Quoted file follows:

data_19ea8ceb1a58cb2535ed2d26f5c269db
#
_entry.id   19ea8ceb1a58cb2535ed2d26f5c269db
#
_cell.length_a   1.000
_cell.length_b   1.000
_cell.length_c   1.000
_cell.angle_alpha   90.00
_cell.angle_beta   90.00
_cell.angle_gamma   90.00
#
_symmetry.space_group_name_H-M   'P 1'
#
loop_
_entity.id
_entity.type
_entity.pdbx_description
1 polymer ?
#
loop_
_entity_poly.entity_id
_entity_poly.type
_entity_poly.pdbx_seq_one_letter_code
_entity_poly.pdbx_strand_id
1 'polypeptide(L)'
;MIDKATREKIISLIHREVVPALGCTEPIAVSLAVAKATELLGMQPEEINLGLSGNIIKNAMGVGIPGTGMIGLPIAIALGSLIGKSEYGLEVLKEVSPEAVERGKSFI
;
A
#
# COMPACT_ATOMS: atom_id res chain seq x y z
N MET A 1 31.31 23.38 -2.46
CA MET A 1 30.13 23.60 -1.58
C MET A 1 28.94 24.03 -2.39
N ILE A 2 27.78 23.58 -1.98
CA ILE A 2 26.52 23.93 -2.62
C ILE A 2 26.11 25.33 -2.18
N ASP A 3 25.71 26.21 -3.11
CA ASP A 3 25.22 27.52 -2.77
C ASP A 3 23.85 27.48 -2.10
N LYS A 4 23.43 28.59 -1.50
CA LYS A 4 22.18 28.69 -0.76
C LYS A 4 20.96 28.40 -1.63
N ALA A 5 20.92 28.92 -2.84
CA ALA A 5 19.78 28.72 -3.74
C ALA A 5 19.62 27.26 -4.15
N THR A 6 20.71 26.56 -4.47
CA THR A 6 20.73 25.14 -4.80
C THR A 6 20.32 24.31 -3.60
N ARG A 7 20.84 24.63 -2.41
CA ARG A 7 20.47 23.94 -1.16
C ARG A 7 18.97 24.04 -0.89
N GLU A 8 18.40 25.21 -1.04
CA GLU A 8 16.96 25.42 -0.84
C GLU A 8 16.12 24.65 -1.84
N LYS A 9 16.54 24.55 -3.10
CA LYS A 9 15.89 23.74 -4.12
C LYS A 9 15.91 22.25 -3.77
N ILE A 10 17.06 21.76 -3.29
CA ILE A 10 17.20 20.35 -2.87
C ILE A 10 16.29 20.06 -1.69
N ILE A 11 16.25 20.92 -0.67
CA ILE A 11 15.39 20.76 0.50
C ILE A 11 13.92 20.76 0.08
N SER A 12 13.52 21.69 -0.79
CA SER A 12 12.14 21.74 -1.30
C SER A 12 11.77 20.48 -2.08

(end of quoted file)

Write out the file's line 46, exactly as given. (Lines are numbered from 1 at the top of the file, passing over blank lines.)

N THR A 6 20.71 26.56 -4.47